Don't get burned out. Personally, I'd prefer to work several months then take several weeks to work on my project. That's my current situation. Since I decided on a business idea, I worked for one year, then took about three months for one project which a good portfolio piece, but that's about it. Then I worked for another two months and started my next project.
I believe it's easier to get motivated when you're on your own then working for someone else. It's about that feeling you get in the morning.
Don't jeopardize your health. It also depends on the type of work. If it's a very analytical job such as programming, it's a lot easier to get burned out so the need for stress relief is imminent. Whereas other non-intensive jobs could leave you feeling fine after work for your own business.
As Xinexer stated, prepartion is indeed important so you won't waste time thinking on what should be done next.
Write out a daily itinerary which may take 5 minutes, but will save you 15-30min between deciding on tasks. I also read a helpful book called "Getting Things Done".
Now go hustle! (in a good way)
HiI also read a helpful book called "Getting Things Done".
Is it this book David Allen - Getting Things Done ?
My 2 cents.
1) Slowly train yourself to sleep one less hour a night.
2) Eat light dinners. A heavy dinner will make you want to go sit down somewhere.
3) Scale down your side project. Because you only have so much time to work on your idea on the side, and it appears that you're the only one working on it, the project should be of the type that it can fit into the small segments of time you have.
4) Using the money you earn from your day job, pay other people to handle your chores for you. Time > Money.
I've worked 12 hour nightshifts for around 10 months now. On the side I've managed to be a web developer part time as well as start a bike rental network (The Worldwide Bike Rental Network - Rent2Bike.com) and sign up over 115 bike rentals and developed nearly every aspect of the site from ground up(besides a few things).
You've just got to hustle day in day out and push it harder than you thought. I rarely take weekends or holidays off, sleep when I feel I need to in order to focus and just go further than most people would. Some days I crash but you gotta get up and keep going. There's no other way if you want to make it. People complain about being tired. You have to get used to making being really tired a way of life. It's not easy, or even healthy, but if it's the only way you have no other choice.
Have a focus: what do I want to get done this year, this month, this week, today?
Have a day planner: What tasks need to get done within the next little while that I've need to check off?
1) Maybe you just need more direction to start with, after all there isn't any point staying up an extra half an hour if you don't know exactly how to spend the time.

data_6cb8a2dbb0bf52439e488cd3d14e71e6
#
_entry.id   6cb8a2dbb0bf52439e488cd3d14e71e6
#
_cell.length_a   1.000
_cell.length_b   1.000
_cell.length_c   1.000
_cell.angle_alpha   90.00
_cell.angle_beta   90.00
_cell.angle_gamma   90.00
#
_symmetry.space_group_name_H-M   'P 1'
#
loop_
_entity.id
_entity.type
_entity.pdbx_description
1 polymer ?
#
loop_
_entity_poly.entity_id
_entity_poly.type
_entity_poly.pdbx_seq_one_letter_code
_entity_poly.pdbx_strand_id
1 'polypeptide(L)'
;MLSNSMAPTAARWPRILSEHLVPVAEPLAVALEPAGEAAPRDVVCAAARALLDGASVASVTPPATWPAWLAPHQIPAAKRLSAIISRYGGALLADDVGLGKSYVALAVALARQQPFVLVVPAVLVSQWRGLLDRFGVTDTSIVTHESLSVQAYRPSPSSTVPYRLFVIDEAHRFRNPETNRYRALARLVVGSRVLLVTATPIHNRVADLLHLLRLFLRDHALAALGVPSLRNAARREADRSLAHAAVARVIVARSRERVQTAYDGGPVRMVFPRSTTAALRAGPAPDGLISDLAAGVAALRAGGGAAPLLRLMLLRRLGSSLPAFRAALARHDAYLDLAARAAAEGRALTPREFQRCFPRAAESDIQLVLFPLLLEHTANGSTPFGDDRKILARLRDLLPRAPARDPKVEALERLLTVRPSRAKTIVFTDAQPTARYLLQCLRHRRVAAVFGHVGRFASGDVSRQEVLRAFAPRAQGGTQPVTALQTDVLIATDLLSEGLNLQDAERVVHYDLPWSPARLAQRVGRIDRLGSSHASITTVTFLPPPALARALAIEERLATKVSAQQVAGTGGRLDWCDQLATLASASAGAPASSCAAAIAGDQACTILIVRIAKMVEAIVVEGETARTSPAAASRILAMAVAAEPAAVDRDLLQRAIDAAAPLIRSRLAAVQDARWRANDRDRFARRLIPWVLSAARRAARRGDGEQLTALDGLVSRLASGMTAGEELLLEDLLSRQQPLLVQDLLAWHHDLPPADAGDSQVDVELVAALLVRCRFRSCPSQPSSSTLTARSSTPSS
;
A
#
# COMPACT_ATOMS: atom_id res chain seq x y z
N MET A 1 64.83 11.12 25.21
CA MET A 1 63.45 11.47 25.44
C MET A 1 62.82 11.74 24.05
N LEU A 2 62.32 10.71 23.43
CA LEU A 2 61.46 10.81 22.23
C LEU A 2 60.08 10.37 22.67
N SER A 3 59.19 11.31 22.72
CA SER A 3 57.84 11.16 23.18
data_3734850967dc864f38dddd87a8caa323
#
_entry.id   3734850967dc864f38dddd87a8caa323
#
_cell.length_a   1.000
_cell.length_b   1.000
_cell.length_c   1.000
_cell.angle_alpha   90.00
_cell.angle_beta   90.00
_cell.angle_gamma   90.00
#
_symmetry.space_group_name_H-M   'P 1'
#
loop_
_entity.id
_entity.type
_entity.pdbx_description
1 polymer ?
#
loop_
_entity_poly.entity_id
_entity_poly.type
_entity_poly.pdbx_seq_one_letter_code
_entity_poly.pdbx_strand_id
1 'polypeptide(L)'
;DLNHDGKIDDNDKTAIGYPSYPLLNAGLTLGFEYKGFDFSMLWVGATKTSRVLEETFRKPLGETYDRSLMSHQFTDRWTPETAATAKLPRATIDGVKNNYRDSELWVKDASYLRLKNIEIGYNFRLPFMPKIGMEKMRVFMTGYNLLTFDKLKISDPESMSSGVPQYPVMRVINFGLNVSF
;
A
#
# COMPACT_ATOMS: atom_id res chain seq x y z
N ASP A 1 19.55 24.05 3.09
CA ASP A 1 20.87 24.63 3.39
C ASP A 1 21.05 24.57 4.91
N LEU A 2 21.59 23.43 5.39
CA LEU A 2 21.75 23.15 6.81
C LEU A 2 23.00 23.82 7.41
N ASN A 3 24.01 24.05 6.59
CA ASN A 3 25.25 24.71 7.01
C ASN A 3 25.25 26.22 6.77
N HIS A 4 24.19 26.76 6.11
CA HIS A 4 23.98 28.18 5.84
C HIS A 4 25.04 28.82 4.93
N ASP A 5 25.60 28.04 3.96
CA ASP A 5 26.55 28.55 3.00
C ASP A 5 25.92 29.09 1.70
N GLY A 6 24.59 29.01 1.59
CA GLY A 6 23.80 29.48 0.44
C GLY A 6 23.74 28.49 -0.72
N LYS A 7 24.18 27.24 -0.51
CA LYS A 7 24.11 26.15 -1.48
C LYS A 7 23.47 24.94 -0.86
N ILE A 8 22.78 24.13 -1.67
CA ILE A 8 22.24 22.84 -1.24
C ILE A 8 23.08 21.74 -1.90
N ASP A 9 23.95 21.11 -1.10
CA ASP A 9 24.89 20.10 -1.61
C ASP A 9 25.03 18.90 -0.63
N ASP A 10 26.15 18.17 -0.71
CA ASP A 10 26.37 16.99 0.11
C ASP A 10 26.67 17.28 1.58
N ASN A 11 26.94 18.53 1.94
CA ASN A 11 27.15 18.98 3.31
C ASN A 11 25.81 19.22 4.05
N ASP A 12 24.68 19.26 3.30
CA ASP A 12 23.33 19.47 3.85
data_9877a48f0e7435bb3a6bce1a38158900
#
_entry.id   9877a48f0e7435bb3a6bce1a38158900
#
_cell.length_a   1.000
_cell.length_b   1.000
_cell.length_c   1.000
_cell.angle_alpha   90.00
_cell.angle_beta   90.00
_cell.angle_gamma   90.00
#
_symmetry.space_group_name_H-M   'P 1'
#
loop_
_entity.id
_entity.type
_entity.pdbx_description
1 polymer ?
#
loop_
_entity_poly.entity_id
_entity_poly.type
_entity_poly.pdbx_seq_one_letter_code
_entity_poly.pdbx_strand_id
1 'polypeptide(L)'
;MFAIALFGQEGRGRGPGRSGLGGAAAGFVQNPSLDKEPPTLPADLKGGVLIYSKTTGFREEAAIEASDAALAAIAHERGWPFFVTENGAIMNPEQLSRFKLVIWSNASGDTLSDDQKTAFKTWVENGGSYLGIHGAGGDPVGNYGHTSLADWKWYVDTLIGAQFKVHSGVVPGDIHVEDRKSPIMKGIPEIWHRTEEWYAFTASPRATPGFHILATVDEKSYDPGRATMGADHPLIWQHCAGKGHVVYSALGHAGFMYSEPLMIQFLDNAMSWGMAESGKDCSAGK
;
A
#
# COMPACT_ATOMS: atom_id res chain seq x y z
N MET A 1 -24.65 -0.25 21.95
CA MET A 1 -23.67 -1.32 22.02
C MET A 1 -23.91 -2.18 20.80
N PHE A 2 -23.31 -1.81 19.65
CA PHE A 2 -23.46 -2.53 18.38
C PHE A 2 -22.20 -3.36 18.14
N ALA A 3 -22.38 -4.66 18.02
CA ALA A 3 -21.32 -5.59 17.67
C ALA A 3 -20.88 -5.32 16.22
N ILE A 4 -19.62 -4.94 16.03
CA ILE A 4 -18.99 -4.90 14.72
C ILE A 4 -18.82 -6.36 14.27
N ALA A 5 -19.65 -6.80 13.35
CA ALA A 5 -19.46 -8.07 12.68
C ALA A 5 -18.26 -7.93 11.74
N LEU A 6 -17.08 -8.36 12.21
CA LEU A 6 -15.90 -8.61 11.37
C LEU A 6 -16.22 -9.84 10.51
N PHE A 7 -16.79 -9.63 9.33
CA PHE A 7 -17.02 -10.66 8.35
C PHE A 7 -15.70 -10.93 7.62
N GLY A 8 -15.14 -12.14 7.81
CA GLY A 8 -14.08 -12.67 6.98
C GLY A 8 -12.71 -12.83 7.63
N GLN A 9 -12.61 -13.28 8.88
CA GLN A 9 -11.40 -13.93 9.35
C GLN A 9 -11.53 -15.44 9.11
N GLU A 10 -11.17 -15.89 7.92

Also I'm doing the following which may or may not be practical for you:
2) Experiment with polyphasic sleep. In one of the posts above it says naps are your friend and this is true. I researched online but eventually have adapted my own shedule which includes an afternoon nap. Also I found that even without the nap if I got up at 3-4 am my mind was instantly more focused. I put this down in part to biorhythms and partly due to the lack of distractions at the early part of the day.
3) Diet. Exercise. In the last 8 or so months I've cut out caffiene, aspartame and in particular Coke/cola to which I had a major addiction to but it was playing havoc with my body chemistry. I've instructed all my family and friends to throw something at me if they see me about to have a sip....it took me years to quit the stuff and one sip and I have trouble stopping. I did an elimination diet and found dairy products clogged my thinking. I tried raw foods and found I could go with only two hours sleep a night although I don't have the kind of discipline to keep it up longer than a month. Probably it is unballanced long term anyway. The point is diet and exercise help. Exercise reduces anxiety and generally helps you remain on top of everything with greater ease.
Think outside of the box. Many really do need an extended period of time to incubate and bring their idea to the marketplace. Do what you can to create this time for yourself while retaining the financial security you presently have, or figure out a way to get by with less financial security than you currently have which would give you the time to bring your idea to the marketplace.
I will check out that book, thanks for the recommendation.
Thanks a lot for all the suggestions, ideas, and feedback all around. I'm definitely going to try out some of this stuff, to see how I can better adjust my schedule. Really appreciate the tips and advice
Last edited by hustleEveryDay; Jul 25th, 2011 at 04:53 AM. Reason: shortened quotes
Lol, have you ever tried crack rock? Hear it gives you lots of energy.